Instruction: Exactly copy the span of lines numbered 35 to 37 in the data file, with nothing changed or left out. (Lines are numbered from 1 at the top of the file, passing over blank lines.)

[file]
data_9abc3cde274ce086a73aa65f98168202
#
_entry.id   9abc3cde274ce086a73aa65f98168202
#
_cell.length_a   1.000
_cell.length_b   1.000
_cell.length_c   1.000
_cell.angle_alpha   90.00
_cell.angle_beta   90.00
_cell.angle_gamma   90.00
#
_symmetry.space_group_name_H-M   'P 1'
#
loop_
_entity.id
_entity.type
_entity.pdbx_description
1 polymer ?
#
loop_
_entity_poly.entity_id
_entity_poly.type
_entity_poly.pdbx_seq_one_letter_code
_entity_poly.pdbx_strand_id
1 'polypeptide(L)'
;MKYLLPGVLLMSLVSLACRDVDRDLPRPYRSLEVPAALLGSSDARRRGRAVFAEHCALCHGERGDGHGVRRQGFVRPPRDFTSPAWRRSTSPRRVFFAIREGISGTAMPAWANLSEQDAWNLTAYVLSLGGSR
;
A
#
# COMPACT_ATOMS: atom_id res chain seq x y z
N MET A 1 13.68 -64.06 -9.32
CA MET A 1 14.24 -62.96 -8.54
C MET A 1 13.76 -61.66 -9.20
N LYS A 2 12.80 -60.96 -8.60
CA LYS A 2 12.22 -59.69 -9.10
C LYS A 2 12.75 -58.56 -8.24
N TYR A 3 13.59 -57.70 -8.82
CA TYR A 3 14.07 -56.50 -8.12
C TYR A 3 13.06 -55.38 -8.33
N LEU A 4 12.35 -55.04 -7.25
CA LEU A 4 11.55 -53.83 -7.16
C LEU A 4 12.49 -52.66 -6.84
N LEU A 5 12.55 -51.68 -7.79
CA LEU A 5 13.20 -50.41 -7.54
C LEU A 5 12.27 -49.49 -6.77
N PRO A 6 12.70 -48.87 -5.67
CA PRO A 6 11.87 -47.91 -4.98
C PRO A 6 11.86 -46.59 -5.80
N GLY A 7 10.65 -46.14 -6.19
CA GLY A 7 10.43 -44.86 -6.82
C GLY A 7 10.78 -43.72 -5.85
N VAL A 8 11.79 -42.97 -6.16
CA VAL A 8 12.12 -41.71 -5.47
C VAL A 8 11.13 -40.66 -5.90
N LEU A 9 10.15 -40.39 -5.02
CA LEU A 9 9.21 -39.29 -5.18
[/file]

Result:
CA LYS A 2 12.22 -59.69 -9.10
C LYS A 2 12.75 -58.56 -8.24
N TYR A 3 13.59 -57.70 -8.82